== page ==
There are things that Celaena tells in Throne of Glass and Crown of Midnight without much clarity are told here and become clearer to me. It makes it intertwines each other nicely. Thus I can buy that this is Celaena’s past.

The twist and surprise at the end of the story makes this novella is worth reading, more over after there’s nothing much happen in more than half of the story. I just wish it happens earlier to make this novella more interesting and less boring.

Other characters, aside Celaena. I think they shape Celaena’s personalities in Thrones of Glass and Crown of Midnight. What she has in those books are mostly because of them. I’d love to see them, especially Ansel again in the sequel. I think she’s as a complex character as Celaena but in one way is more interesting than Celaena herself.

4. The Assassin and the Underworld, 3 stars
I liked this novella better than previous ones, though it still has things I didn’t quite like.

One thing for sure, Celaena’s mission is only mentioned in around 25% toward the ending. The first 75% of the story is spent to tell her way of life. How she enjoyed clothes, parties and stuff, though between all those stuff she also does her job, spying her target and planning how to kill them. I feel like she cares more about her life than her mission. On the other hand, I get to know how she eager to free herself from Arobynn. I guess it makes me see her as a young woman too, rather than only a notorious assassin.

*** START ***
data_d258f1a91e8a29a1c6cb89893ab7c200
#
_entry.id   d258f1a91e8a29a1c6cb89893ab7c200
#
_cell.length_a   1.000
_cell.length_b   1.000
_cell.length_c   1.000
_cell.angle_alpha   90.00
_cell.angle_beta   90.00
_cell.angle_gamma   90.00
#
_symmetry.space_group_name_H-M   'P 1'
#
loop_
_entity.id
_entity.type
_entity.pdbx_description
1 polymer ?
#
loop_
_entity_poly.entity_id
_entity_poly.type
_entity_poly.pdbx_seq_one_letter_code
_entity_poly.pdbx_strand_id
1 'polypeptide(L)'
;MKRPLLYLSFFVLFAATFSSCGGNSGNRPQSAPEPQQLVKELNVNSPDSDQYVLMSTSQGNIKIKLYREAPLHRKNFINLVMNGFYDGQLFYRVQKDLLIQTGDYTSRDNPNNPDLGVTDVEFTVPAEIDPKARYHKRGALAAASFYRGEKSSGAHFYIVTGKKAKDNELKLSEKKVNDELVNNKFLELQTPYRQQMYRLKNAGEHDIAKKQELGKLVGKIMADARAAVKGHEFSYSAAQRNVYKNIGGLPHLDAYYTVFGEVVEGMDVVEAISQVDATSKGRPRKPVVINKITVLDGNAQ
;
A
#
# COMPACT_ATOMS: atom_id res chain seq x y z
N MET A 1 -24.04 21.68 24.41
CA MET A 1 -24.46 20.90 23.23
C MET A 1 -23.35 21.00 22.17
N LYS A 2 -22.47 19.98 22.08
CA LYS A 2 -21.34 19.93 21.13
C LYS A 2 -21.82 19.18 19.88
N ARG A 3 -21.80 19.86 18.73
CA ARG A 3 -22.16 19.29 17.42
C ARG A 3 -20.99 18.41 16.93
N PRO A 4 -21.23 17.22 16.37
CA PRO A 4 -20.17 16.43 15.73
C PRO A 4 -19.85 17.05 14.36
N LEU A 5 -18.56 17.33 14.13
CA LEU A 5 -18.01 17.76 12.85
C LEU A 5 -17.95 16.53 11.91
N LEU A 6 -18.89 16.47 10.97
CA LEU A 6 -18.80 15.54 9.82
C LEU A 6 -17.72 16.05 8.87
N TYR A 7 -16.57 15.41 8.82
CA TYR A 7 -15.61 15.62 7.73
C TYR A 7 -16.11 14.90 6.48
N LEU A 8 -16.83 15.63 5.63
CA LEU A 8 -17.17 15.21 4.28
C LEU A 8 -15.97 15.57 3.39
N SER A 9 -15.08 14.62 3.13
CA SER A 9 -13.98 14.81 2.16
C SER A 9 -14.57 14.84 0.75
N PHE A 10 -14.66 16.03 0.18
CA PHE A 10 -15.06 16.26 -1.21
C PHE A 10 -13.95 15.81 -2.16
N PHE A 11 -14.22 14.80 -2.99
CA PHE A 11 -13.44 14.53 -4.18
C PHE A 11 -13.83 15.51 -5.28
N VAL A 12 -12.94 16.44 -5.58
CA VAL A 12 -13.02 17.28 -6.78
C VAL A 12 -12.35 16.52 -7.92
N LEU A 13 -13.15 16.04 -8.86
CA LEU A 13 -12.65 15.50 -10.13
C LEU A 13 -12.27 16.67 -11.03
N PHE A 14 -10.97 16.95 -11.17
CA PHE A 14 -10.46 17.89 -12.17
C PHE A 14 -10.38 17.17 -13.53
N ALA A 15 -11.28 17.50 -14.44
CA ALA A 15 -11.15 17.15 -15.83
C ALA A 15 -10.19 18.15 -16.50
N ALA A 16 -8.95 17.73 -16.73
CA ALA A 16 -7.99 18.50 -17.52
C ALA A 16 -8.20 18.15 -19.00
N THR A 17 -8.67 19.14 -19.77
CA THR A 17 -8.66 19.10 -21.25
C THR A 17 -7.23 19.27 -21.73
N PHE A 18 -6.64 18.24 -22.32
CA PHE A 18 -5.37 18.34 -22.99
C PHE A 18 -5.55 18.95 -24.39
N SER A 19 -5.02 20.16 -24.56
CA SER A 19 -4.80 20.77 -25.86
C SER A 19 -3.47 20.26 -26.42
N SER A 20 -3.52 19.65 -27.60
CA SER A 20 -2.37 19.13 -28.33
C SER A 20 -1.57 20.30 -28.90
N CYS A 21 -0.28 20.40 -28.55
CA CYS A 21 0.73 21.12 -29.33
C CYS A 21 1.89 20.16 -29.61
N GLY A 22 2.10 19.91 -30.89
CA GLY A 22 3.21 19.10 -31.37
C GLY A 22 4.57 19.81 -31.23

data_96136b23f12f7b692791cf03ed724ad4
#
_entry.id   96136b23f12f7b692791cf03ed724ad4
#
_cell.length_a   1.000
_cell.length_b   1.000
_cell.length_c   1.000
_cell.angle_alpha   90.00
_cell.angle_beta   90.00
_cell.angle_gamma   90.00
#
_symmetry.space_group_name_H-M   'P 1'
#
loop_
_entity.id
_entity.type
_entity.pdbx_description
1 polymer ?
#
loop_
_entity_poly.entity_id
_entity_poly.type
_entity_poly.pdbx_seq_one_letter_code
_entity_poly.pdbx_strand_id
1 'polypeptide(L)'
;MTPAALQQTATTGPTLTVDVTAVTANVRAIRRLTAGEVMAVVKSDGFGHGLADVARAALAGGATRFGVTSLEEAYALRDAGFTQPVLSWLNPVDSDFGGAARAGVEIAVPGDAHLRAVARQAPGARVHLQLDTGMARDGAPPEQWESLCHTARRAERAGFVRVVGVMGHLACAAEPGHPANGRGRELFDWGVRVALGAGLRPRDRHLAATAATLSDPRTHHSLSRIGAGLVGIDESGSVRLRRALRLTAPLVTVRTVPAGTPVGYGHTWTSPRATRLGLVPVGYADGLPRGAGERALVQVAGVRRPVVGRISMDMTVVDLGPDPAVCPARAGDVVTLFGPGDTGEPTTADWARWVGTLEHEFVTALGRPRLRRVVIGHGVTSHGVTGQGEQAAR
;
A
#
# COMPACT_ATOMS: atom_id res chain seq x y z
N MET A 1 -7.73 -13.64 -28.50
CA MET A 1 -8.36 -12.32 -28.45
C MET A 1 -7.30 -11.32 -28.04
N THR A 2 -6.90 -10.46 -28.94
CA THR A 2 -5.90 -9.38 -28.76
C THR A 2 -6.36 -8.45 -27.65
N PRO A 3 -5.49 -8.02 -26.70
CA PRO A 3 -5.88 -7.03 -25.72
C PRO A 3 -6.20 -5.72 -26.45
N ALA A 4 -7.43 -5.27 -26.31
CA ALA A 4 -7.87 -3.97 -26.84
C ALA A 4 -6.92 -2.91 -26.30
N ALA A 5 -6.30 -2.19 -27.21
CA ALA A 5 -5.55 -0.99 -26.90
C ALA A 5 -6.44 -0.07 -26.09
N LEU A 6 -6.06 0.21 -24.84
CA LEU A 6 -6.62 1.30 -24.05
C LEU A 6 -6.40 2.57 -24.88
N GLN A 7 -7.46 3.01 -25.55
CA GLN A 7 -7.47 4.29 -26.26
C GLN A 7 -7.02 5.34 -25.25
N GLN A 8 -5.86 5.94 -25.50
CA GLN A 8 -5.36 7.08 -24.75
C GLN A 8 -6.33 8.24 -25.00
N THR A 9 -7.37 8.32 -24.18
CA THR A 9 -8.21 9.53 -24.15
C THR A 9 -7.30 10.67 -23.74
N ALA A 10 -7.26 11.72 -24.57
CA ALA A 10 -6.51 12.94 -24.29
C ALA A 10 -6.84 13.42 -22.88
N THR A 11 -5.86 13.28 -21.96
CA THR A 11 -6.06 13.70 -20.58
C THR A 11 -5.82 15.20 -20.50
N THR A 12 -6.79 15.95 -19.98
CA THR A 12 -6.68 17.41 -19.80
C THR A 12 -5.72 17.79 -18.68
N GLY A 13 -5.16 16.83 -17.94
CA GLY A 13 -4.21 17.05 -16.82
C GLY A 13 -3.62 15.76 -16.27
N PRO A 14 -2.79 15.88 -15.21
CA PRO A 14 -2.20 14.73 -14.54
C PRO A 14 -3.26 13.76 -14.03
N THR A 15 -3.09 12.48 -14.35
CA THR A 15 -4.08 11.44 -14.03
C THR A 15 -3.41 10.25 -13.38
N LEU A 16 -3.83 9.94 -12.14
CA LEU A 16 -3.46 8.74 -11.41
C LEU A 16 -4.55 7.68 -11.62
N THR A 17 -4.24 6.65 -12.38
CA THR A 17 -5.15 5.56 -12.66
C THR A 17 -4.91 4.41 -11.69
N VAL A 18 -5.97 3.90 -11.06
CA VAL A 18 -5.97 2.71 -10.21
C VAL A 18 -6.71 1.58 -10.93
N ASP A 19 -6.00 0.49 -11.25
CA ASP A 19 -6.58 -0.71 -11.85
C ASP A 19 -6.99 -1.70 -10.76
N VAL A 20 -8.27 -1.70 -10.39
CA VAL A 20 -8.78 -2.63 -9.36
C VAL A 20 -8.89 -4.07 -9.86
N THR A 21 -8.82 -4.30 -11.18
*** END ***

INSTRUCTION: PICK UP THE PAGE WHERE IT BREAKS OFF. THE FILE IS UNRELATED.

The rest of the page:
I liked that Sam Cortland has bigger story here. I can buy his love for Celaena but it’s quite hard for me to believe that she loves him back. As she said she never think about him more than a fellow assassin before the Skull’s Bay mission. It was like 3 months before this story takes place. And suddenly she sees him in a different way while I think she’s one of characters whose so focus to herself and rarely pay attention to other.

5. The Assassin and the Empire, 3 stars
This is certainly my favorite among novellas in The Assassin’s Blade. Celaena is less annoying here. I think it has to do with Sam Cortland. He’s a perfect balance for her. And I wish I get to read from his POV too. I want to know more about his past, his love for Celaena and what he feels when he’s captured by Rourke Farran.

However, I don’t think that Celaena here matches with who she is in Throne of Glass. At the end of the novella, I feel like she has more burden than ever because of Sam’s death and she’s kinda let of what will happen to her. While in Throne of Glass she’s quite cheerful and wants people recognition as Adarlan’s Assassin. It’s just like the opposite herself.